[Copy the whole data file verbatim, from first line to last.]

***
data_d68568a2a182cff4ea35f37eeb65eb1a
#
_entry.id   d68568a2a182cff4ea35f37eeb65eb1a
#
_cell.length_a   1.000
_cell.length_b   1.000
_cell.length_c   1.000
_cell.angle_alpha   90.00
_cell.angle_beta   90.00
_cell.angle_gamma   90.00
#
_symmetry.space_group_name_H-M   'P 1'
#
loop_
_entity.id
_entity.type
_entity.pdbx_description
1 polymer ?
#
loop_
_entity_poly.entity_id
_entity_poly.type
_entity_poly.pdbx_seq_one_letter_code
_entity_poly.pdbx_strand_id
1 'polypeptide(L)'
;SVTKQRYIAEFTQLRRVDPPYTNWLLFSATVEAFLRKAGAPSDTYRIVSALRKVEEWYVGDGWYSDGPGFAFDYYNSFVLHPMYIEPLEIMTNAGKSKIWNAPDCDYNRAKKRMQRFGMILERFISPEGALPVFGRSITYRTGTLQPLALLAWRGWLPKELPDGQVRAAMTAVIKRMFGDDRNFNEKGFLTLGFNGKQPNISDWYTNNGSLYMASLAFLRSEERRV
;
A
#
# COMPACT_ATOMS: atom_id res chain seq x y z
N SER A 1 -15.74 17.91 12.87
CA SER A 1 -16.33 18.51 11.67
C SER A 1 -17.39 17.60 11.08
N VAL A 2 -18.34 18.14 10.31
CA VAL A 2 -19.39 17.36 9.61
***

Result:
data_d68568a2a182cff4ea35f37eeb65eb1a
#
_entry.id   d68568a2a182cff4ea35f37eeb65eb1a
#
_cell.length_a   1.000
_cell.length_b   1.000
_cell.length_c   1.000
_cell.angle_alpha   90.00
_cell.angle_beta   90.00
_cell.angle_gamma   90.00
#
_symmetry.space_group_name_H-M   'P 1'
#
loop_
_entity.id
_entity.type
_entity.pdbx_description
1 polymer ?
#
loop_
_entity_poly.entity_id
_entity_poly.type
_entity_poly.pdbx_seq_one_letter_code
_entity_poly.pdbx_strand_id
1 'polypeptide(L)'
;SVTKQRYIAEFTQLRRVDPPYTNWLLFSATVEAFLRKAGAPSDTYRIVSALRKVEEWYVGDGWYSDGPGFAFDYYNSFVLHPMYIEPLEIMTNAGKSKIWNAPDCDYNRAKKRMQRFGMILERFISPEGALPVFGRSITYRTGTLQPLALLAWRGWLPKELPDGQVRAAMTAVIKRMFGDDRNFNEKGFLTLGFNGKQPNISDWYTNNGSLYMASLAFLRSEERRV
;
A
#
# COMPACT_ATOMS: atom_id res chain seq x y z
N SER A 1 -15.74 17.91 12.87
CA SER A 1 -16.33 18.51 11.67
C SER A 1 -17.39 17.60 11.08
N VAL A 2 -18.34 18.14 10.31
CA VAL A 2 -19.39 17.36 9.61